The Schrems judgment – Transfer Impact Assessments for international data transfers?

The European Court of Justice has today decided that the controller-processor Standard Contractual Clauses (SCCs) are valid but that the EU-U.S. Privacy Shield is no longer a valid adequacy instrument to enable personal data transfers to the U.S. because U.S. state surveillance powers are excessive.

The key practical points arising from this judgment are:

  • The EU-U.S. Privacy Shield is no longer valid and businesses solely relying on it to transfer personal data to the U.S. should rely on another transfer solution, including by putting SCCs in place.
  • While SCCs remain valid, the underlying transfer must be assessed on a case-by-case basis to determine whether the personal data will be adequately protected (e.g. because of potential access by law enforcement or national security agencies). This is, in effect, a Transfer Impact Assessment. This will be burdensome for small organisations but also large ones making hundreds, if not thousands, of transfers.
  • The EU Commission is now likely to issue updated SCCs. Those new clauses could bake in the Transfer Impact Assessment discussed above. While existing SCCs will hopefully be “grandfathered”, business should anticipate changes to their processes for new transfers.
  • The judgment could have a negative impact on any adequacy finding for the UK after the Brexit transition period. While there are material differences between the U.S. and UK surveillance regimes, the judgement will no doubt make the EU Commission more cautious in future adequacy assessments.
  • In the absence of an adequacy finding, transfers of personal data from the EU to the UK will be more difficult post-Brexit as EU businesses will necessarily have to consider the effect of UK government surveillance powers, in particular the Investigatory Powers Act 2016.

The General Data Protection Regulation (GDPR) contains a restriction on transfers of personal data to third countries. The rationale for this restriction is to ensure the protection afforded by the GDPR cannot be evaded simply by transferring this data to a third country. This restriction is interpreted strictly given the protection afforded to data protection under Article 8 of the EU Charter of Fundamental Rights.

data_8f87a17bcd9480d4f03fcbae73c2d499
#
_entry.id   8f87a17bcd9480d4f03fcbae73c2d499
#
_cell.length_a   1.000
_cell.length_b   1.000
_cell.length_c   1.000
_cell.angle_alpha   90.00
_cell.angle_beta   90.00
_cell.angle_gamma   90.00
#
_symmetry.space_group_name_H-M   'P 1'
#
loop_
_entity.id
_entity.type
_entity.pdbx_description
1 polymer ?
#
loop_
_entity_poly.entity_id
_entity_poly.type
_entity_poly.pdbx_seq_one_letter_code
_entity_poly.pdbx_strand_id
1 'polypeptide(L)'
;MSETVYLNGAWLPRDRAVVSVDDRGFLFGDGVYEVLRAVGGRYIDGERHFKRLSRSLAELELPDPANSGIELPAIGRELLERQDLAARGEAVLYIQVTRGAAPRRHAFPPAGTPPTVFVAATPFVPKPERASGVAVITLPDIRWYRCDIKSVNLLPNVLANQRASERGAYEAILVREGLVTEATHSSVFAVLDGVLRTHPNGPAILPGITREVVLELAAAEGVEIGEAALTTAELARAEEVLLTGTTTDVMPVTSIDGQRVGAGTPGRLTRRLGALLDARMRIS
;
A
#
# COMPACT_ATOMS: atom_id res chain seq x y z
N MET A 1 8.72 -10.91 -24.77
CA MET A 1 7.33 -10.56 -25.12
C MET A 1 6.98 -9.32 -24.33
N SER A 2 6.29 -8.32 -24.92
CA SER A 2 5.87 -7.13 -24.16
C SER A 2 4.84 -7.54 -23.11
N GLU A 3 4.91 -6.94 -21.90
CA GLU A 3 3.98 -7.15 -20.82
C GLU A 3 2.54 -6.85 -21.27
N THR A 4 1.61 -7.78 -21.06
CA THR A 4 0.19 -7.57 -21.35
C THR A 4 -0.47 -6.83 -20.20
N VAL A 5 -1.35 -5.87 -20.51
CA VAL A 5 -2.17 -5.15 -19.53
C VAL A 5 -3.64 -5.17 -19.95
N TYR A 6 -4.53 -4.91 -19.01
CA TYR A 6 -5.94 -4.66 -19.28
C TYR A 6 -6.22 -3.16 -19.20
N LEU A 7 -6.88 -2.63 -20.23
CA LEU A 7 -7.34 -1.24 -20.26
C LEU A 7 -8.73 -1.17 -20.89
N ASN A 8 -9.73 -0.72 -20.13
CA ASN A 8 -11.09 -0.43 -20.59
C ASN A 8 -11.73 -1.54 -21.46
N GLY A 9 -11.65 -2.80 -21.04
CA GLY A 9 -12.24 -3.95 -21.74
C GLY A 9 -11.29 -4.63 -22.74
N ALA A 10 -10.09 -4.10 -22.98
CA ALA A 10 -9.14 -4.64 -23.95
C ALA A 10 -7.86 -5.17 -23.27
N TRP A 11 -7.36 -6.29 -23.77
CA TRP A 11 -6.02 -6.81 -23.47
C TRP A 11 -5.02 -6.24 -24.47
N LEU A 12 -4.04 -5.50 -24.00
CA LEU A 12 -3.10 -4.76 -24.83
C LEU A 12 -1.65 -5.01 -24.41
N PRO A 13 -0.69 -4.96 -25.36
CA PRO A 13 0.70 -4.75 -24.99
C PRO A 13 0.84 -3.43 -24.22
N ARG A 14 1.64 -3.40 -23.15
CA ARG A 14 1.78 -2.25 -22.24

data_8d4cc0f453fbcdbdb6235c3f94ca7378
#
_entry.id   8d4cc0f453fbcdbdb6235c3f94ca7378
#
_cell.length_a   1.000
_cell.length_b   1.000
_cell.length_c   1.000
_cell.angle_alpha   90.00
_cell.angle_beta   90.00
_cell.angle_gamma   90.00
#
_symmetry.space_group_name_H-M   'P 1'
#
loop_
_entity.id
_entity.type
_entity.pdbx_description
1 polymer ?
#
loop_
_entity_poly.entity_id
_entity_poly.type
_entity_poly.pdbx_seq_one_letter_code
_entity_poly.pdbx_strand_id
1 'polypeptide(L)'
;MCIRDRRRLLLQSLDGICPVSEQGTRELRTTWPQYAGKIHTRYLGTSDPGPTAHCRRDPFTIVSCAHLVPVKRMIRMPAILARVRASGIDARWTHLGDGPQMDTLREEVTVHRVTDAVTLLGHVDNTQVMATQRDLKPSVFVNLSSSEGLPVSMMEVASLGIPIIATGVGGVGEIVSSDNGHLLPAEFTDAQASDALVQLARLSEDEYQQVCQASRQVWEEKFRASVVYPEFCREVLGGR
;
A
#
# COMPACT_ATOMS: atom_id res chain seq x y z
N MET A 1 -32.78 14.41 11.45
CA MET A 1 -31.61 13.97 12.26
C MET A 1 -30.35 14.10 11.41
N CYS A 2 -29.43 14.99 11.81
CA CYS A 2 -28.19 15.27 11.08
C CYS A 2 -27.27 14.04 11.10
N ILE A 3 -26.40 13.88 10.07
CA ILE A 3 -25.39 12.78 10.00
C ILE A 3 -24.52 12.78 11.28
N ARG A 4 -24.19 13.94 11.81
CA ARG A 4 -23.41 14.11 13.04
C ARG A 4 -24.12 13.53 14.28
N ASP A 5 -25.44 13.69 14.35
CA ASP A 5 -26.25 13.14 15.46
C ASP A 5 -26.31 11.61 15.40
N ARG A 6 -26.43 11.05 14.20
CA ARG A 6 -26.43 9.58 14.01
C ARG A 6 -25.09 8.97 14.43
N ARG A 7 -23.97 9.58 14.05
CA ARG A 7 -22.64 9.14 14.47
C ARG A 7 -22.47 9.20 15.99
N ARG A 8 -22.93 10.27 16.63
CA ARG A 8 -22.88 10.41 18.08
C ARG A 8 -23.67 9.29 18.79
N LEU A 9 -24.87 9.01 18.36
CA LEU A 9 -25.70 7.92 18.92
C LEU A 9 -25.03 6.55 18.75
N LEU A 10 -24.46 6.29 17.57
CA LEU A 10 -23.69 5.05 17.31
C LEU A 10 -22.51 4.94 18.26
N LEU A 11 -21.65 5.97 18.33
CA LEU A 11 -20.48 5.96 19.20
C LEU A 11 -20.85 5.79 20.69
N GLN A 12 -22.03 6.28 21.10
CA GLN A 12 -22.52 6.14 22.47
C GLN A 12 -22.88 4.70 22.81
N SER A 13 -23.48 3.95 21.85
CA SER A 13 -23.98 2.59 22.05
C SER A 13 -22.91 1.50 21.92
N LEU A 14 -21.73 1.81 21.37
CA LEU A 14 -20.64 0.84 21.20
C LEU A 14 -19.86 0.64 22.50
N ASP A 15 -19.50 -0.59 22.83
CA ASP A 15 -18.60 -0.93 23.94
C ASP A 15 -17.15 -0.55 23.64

There is a number of exceptions to this restriction such as where the transfer is to a jurisdiction with adequate data protection laws, the data subject has given explicit consent to the transfer, binding corporate rules are in place or certain fact-specific conditions apply.

However, for many transfers the only practical solution is the use of SCCs. These are a template contract prepared by the EU Commission and come in a number of different forms, including controller-controller SCCs and controller-processor SCCs. Most large companies have complex webs of data transfers to hundreds, if not thousands, of overseas recipients, many of which will depend on SCCs.

The current judgment is a result of a challenge brought by Maximilian Schrems, a privacy activist, against Facebook Ireland Ltd’s use of controller-processor SCCs to transfer personal data to Facebook Inc in the US. Mr Schrems also challenged the use of EU-U.S. Privacy Shield to justify these transfers.

The decision

The CJEU has made four important decisions:

  • The controller-processor SCCs remain valid.
  • However, the controllers making those transfers need to verify in advance that the personal data being transferred will be properly protected.
  • Data protection authorities must assess if the personal data transferred under SCCs is properly protected and, if not, suspend or prohibit that transfer.
  • The EU-U.S. Privacy Shield is invalid because the U.S. state surveillance powers are not properly circumscribed. In particular, the Ombudsman mechanism does not provide sufficient protection for EU citizens.